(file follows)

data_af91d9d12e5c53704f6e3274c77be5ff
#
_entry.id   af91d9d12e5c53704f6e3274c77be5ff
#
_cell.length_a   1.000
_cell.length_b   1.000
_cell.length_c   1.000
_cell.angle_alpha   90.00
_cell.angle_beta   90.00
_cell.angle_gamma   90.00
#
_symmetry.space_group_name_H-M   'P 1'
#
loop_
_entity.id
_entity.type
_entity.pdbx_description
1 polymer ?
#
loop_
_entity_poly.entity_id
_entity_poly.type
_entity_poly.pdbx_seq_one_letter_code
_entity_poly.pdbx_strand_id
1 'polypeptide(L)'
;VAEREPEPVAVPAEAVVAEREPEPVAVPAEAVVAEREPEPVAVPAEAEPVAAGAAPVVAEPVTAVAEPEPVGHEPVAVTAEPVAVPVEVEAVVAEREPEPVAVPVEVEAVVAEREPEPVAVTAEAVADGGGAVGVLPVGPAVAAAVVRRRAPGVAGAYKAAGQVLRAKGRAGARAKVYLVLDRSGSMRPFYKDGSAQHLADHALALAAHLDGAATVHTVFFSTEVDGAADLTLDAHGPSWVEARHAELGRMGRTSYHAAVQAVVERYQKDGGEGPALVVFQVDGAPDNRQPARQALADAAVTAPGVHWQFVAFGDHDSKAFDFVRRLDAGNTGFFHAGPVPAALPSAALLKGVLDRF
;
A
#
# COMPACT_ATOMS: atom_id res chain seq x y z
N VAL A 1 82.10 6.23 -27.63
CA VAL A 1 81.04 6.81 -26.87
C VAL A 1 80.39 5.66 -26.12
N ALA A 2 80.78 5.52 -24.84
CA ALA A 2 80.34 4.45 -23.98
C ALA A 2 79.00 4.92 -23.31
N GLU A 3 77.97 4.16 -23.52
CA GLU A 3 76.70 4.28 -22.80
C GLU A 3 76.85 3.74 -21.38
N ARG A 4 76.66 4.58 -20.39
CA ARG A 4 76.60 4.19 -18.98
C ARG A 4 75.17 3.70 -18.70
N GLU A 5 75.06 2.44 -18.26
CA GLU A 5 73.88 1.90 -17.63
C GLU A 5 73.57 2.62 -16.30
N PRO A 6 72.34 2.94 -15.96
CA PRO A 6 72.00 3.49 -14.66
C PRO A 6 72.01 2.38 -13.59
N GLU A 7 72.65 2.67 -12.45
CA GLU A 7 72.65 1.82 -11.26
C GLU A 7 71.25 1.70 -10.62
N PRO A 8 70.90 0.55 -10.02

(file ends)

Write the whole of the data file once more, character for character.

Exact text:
data_af91d9d12e5c53704f6e3274c77be5ff
#
_entry.id   af91d9d12e5c53704f6e3274c77be5ff
#
_cell.length_a   1.000
_cell.length_b   1.000
_cell.length_c   1.000
_cell.angle_alpha   90.00
_cell.angle_beta   90.00
_cell.angle_gamma   90.00
#
_symmetry.space_group_name_H-M   'P 1'
#
loop_
_entity.id
_entity.type
_entity.pdbx_description
1 polymer ?
#
loop_
_entity_poly.entity_id
_entity_poly.type
_entity_poly.pdbx_seq_one_letter_code
_entity_poly.pdbx_strand_id
1 'polypeptide(L)'
;VAEREPEPVAVPAEAVVAEREPEPVAVPAEAVVAEREPEPVAVPAEAEPVAAGAAPVVAEPVTAVAEPEPVGHEPVAVTAEPVAVPVEVEAVVAEREPEPVAVPVEVEAVVAEREPEPVAVTAEAVADGGGAVGVLPVGPAVAAAVVRRRAPGVAGAYKAAGQVLRAKGRAGARAKVYLVLDRSGSMRPFYKDGSAQHLADHALALAAHLDGAATVHTVFFSTEVDGAADLTLDAHGPSWVEARHAELGRMGRTSYHAAVQAVVERYQKDGGEGPALVVFQVDGAPDNRQPARQALADAAVTAPGVHWQFVAFGDHDSKAFDFVRRLDAGNTGFFHAGPVPAALPSAALLKGVLDRF
;
A
#
# COMPACT_ATOMS: atom_id res chain seq x y z
N VAL A 1 82.10 6.23 -27.63
CA VAL A 1 81.04 6.81 -26.87
C VAL A 1 80.39 5.66 -26.12
N ALA A 2 80.78 5.52 -24.84
CA ALA A 2 80.34 4.45 -23.98
C ALA A 2 79.00 4.92 -23.31
N GLU A 3 77.97 4.16 -23.52
CA GLU A 3 76.70 4.28 -22.80
C GLU A 3 76.85 3.74 -21.38
N ARG A 4 76.66 4.58 -20.39
CA ARG A 4 76.60 4.19 -18.98
C ARG A 4 75.17 3.70 -18.70
N GLU A 5 75.06 2.44 -18.26
CA GLU A 5 73.88 1.90 -17.63
C GLU A 5 73.57 2.62 -16.30
N PRO A 6 72.34 2.94 -15.96
CA PRO A 6 72.00 3.49 -14.66
C PRO A 6 72.01 2.38 -13.59
N GLU A 7 72.65 2.67 -12.45
CA GLU A 7 72.65 1.82 -11.26
C GLU A 7 71.25 1.70 -10.62
N PRO A 8 70.90 0.55 -10.02